Turkmenistan has revisited the prospect of constructing a Trans-Caspian pipeline connecting its extensive gas fields to the European market to plug the gap left by Russian gas supplies to the Western nations.
The concept of the Trans-Caspian Gas Pipeline, which would link Turkmenistan to Europe, has been under discussion since the 1990s but has faced persistent challenges in implementation.
Addressing an energy forum in the capital city, Ashgabat, Turkmen leader Serdar Berdymukhamedov announced his country's renewed interest in launching new energy projects, including the ambitious Trans-Caspian gas pipeline.
Boasting the world's fourth-largest natural gas reserves, Turkmenistan envisions the pipeline as a promising venture for supplying natural gas to European countries.
The proposed pipeline, which would run beneath the Caspian Sea to connect with an existing terminal in Turkey, has encountered opposition from Russia, a formidable competitor in the global energy market as well and concerns over the pipeline's cost-effectiveness have also played a role in delaying its development.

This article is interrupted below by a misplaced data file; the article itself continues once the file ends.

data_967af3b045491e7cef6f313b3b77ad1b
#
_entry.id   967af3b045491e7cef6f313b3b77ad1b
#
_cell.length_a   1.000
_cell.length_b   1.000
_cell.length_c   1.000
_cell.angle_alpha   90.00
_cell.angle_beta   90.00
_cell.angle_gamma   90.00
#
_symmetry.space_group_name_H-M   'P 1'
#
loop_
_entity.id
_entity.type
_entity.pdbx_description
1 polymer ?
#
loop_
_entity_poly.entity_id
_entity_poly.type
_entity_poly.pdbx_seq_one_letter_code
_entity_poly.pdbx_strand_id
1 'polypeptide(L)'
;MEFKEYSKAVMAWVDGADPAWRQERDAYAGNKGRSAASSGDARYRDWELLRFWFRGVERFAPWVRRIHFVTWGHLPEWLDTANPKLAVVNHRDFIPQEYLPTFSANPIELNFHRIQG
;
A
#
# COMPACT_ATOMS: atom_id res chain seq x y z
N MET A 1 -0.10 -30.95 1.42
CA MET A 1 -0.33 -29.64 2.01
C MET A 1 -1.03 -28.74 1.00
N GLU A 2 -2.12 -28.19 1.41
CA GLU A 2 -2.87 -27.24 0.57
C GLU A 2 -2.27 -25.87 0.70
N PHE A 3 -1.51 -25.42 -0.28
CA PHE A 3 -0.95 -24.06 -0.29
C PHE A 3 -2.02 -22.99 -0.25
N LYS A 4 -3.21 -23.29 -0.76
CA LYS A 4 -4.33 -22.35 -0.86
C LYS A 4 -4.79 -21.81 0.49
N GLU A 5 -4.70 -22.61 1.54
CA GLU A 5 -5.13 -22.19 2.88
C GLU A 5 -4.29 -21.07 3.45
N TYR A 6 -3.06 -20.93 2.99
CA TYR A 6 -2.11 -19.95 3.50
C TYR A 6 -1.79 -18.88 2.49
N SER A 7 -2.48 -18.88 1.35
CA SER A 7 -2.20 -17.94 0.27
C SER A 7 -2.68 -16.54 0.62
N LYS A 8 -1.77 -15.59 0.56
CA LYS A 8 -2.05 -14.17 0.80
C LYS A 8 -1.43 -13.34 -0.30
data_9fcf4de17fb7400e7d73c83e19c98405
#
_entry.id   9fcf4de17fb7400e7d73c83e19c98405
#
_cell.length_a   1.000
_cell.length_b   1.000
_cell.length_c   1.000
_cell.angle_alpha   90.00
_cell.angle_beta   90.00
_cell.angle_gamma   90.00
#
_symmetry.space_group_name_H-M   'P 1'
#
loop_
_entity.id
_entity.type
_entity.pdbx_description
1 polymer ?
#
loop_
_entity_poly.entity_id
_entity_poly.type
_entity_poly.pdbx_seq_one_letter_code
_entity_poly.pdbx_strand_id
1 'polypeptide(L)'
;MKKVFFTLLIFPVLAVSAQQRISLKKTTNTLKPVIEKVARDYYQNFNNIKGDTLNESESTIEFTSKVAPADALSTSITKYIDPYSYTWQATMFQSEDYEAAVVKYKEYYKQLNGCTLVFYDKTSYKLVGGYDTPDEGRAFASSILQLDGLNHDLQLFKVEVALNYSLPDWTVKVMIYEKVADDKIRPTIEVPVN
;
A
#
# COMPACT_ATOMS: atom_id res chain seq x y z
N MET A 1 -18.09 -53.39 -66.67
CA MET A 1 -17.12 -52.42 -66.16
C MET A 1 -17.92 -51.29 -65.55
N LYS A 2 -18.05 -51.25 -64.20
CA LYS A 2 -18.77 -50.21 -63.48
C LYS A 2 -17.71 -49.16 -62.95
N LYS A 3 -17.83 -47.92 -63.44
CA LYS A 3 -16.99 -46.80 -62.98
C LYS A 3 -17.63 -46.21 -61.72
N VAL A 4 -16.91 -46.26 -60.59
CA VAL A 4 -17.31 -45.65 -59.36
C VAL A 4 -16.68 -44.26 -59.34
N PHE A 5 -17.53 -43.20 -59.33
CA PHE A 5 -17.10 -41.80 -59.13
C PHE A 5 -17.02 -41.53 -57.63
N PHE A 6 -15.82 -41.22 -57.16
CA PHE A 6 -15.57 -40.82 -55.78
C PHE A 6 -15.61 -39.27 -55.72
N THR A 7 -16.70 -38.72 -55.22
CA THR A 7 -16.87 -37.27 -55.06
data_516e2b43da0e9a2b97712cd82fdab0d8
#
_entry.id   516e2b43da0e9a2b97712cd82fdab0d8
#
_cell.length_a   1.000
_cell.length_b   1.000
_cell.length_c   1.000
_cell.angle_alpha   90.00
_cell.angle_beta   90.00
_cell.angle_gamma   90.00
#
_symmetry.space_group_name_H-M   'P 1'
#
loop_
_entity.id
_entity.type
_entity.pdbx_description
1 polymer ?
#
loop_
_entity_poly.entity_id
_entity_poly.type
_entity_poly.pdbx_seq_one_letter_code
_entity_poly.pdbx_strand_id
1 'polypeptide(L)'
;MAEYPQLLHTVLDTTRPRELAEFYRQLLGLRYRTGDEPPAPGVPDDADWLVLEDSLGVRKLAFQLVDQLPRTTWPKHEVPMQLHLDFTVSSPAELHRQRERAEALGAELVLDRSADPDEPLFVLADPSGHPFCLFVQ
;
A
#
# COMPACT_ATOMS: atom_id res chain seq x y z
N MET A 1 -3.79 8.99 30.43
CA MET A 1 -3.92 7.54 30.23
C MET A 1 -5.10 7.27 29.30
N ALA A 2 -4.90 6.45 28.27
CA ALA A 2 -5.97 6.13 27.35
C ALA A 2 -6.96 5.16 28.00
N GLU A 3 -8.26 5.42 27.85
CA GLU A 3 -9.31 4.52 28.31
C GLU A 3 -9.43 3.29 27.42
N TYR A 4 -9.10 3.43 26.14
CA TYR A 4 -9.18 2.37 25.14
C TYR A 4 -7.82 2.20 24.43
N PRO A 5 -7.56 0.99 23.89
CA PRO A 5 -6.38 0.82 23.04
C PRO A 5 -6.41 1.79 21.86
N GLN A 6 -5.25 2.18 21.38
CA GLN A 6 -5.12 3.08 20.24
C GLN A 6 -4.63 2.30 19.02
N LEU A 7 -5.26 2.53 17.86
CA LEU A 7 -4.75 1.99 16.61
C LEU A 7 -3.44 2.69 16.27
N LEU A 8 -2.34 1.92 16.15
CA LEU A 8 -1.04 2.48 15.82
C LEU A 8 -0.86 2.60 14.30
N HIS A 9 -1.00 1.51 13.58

Turkmenistan has traditionally channelled most of its gas exports to China. However, in light of ongoing conflicts in Ukraine and the desire of European countries to reduce their reliance on Russian gas, Turkmenistan has begun exploring the possibility of diversifying its gas export destinations.
The revival of the Trans-Caspian Gas Pipeline project underscores the shifting dynamics in the global energy landscape as nations seek to secure their energy supplies and reduce dependence on a single source.
As the proposal gains momentum, it will be met with both opportunities and challenges in the evolving geopolitical and economic context.